Nectarine trees are well worth growing. Nectarine trees are entirely cold hardy so ignore the misconception that Nectarine trees need a warm aspect. Although a Nectarine tree will thrive on a sunny south or west wall, it is perfectly easy to grow your Nectarine tree in the open garden too. You can also grow a Nectarine tree against a sunny south or west wall, in which case you will need a span of approximately 8’ x 6’ high. Nectarine trees also thrive in containers and are naturally fairly compact. An 18” container would be ideal for your Nectarine tree and, if desired it can also be grown in the cold greenhouse or conservatory. A Nectarine tree in a container will grow to around 6’. If you grow your Nectarine tree in the ground, it will mature to around 8’ with pruning.
All Nectarine tree varieties are self fertile so there are no pollination issues. If you are growing your Nectarine tree under cover then you will however need to hand pollinate with a small soft-hair brush, dabbing pollen from one flower to another. This is quite a pleasurable task and is necessary because there won’t be any insects flying to pollinate your Nectarine tree naturally!
Dwarf Nectarine Trees
If you want a dwarf nectarine, one smaller than the average tree, then why not go for ‘Nectarella’ ? This is an ideal dwarf nectarine for a pot of 18” on the patio. The best thing about Nectarella is that it is naturally small and needs no pruning. It will reach about 4’ and the fruits produced are full-sized and of good flavour.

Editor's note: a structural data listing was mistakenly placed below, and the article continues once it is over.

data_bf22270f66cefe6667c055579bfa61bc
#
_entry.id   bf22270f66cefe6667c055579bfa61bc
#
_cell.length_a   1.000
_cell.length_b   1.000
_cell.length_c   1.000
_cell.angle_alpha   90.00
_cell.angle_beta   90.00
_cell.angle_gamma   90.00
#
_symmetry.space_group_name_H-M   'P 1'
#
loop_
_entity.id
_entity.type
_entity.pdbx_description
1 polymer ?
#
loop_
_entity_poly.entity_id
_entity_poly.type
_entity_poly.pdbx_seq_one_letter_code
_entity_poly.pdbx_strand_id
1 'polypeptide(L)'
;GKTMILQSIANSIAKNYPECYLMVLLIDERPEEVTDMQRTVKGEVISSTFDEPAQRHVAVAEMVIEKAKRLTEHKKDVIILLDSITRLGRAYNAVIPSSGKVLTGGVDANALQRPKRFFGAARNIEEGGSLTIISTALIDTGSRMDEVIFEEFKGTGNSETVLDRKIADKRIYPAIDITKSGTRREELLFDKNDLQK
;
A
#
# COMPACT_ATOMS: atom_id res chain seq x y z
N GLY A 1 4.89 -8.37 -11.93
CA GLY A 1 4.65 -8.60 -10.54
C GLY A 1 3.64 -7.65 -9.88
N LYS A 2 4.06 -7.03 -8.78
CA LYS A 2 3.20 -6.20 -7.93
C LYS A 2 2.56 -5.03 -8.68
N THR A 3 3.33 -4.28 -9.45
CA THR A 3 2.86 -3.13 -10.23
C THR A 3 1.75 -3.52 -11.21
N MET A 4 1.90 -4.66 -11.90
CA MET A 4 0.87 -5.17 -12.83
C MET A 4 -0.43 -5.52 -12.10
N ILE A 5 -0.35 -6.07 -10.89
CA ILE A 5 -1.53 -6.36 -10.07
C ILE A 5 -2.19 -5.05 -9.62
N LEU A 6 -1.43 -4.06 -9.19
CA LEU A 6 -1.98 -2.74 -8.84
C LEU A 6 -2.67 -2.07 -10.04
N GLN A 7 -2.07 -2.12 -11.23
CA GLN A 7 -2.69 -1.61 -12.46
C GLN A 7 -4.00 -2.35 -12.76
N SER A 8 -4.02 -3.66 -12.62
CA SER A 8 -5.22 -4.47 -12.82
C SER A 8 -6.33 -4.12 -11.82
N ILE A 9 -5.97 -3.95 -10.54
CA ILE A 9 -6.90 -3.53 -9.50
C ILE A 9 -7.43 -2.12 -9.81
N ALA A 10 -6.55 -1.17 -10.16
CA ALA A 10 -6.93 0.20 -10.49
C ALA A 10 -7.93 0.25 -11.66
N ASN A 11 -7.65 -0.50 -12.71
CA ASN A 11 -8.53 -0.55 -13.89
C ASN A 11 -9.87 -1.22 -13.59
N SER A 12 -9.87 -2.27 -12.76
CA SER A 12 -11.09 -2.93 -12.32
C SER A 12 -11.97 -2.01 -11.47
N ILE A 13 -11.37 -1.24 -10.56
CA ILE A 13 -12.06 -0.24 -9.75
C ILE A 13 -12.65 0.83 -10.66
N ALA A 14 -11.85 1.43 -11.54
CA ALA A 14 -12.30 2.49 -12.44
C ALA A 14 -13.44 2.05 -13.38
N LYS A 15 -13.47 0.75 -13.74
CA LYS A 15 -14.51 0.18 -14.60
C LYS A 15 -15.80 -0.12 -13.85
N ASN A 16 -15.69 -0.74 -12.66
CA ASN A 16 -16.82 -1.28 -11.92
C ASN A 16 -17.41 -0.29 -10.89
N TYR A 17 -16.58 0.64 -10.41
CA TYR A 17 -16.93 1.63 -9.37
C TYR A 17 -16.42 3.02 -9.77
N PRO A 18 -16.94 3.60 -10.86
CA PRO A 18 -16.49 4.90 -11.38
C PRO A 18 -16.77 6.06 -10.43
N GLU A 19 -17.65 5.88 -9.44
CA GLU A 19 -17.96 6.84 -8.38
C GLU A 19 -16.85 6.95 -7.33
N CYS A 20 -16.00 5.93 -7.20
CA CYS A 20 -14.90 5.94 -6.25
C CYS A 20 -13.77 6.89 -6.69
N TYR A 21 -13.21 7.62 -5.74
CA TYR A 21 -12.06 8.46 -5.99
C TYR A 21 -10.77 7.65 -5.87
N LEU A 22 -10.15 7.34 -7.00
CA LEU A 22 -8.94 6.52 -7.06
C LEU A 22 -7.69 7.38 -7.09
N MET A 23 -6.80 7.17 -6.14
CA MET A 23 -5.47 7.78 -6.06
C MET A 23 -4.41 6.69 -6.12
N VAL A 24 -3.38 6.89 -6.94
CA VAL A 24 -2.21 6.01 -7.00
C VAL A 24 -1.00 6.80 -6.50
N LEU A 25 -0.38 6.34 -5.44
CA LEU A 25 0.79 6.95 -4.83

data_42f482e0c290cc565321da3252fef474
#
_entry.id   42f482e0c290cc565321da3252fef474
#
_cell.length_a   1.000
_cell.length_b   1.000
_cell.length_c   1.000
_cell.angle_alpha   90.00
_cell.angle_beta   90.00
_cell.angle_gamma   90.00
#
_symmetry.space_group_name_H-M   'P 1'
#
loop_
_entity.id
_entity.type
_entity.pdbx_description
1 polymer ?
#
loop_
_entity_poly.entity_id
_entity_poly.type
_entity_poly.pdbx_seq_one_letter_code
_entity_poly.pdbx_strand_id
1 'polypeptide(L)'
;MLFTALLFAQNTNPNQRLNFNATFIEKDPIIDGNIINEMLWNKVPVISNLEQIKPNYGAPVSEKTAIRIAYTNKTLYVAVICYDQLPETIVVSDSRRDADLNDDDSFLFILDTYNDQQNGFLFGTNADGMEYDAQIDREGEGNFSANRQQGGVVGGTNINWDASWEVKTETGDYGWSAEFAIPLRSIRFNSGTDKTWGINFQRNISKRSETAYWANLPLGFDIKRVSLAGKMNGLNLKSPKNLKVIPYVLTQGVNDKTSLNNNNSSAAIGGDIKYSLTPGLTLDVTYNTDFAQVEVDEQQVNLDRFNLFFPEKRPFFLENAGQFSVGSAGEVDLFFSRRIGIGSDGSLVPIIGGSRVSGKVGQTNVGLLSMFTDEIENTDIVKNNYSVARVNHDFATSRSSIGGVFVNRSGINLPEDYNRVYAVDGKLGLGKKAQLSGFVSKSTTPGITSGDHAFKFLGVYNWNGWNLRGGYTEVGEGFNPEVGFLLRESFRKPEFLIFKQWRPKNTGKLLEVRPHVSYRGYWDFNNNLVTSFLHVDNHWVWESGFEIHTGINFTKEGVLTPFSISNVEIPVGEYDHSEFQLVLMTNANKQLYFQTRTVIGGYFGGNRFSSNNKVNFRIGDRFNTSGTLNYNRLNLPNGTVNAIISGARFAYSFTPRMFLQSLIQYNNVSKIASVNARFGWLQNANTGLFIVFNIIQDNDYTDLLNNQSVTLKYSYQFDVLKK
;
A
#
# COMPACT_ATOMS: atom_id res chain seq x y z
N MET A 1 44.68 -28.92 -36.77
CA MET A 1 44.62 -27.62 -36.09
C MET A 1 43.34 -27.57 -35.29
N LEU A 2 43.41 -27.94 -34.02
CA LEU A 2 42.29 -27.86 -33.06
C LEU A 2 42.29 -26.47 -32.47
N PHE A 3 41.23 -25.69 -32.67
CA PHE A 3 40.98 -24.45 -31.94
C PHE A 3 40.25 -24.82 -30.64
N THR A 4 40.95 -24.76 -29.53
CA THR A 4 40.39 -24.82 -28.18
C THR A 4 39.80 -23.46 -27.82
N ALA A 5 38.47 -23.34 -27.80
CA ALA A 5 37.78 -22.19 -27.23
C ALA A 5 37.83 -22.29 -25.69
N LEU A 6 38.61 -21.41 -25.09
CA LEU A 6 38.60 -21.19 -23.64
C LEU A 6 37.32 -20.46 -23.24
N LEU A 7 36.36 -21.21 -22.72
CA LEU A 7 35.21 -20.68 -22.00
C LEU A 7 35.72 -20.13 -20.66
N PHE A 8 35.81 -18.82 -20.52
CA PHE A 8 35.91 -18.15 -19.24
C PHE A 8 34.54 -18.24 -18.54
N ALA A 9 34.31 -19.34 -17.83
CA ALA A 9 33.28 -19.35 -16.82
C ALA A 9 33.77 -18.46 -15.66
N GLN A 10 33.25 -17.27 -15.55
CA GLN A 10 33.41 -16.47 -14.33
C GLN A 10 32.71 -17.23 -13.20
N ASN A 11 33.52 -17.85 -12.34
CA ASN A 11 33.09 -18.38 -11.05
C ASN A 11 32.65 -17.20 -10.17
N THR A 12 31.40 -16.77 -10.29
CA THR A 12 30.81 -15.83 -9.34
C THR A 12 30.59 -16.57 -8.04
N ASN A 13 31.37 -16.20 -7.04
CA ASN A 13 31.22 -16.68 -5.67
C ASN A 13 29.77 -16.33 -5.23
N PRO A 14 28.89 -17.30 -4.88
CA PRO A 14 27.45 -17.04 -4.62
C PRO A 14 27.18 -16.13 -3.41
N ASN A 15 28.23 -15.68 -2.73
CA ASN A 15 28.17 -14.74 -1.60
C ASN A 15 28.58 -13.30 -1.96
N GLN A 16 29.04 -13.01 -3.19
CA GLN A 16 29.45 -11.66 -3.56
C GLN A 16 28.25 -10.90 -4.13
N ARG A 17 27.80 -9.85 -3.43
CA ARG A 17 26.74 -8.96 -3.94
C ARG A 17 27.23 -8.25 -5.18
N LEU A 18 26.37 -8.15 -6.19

Nectarine trees require little or no pruning and thrive on most soils except the poorly drained. If growing a Nectarine tree in a pot we would recommend a soil based compost such as John Innes. Further hints on growing Nectarine trees can be viewed under our complete cultural guide.
Nectarine Tree varieties
Lord Napier is far and away the most reliable and popular sort of Nectarine tree for the garden. ‘Pineapple’ is a useful variation with a luiscious, rather tropical-fruit flavour reminiscent of Pineapples. It is definitely a Nectarine tree ‘though!